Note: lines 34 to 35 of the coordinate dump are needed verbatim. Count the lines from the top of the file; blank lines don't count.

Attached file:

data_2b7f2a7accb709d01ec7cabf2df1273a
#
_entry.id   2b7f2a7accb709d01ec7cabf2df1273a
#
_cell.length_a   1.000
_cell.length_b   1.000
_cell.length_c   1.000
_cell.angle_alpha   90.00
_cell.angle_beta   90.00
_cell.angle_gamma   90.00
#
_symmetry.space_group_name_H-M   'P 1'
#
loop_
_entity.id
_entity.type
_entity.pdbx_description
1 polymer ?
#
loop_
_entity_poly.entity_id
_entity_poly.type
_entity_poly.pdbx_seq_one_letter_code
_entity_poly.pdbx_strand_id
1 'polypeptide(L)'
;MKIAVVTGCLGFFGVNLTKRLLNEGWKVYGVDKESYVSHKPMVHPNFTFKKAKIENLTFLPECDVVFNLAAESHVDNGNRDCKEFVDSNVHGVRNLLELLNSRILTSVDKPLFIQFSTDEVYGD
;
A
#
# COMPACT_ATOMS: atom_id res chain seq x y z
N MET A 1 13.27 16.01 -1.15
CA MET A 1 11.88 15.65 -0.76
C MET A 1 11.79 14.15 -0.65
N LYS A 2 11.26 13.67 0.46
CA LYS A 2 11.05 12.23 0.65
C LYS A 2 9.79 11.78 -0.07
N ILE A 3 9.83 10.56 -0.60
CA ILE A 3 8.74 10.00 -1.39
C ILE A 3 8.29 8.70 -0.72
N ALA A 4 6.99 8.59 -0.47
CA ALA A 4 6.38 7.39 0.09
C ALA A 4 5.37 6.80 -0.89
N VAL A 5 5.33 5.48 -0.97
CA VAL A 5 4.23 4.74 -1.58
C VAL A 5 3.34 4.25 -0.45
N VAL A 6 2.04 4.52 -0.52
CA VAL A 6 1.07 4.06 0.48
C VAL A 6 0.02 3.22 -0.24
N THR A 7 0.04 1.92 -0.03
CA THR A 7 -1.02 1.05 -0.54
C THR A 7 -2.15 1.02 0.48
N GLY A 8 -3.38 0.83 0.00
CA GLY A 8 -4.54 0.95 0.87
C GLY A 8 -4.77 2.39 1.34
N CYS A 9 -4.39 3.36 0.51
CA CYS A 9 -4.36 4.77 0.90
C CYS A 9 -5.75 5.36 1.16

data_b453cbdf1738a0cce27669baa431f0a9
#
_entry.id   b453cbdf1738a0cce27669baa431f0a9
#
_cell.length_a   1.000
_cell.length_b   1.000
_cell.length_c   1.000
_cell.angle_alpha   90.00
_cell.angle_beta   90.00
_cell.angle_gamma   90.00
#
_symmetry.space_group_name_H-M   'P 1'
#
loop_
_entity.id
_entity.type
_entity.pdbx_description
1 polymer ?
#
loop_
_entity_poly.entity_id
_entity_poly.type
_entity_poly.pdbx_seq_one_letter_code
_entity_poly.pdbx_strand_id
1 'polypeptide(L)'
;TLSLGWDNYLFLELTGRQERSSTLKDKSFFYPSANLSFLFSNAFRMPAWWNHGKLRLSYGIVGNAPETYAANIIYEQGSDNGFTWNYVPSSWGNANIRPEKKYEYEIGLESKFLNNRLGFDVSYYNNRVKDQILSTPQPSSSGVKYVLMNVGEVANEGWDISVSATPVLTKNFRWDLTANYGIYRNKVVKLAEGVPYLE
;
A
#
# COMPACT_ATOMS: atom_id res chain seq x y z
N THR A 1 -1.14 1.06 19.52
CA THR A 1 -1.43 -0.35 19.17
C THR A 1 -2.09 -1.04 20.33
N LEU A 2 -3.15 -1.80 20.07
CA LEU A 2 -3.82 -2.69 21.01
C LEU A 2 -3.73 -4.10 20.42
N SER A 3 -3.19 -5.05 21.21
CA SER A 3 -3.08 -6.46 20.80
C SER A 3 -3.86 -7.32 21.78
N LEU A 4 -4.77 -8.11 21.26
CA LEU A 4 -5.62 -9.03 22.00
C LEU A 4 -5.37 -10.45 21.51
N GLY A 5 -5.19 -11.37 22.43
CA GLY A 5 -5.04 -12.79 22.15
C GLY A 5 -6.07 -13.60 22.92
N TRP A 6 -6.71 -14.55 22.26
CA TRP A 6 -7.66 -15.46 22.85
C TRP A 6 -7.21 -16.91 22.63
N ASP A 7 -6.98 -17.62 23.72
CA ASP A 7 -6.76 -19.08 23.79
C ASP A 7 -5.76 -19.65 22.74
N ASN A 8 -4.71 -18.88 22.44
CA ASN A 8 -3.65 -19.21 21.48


N LYS A 2 11.26 13.67 0.46
CA LYS A 2 11.05 12.23 0.65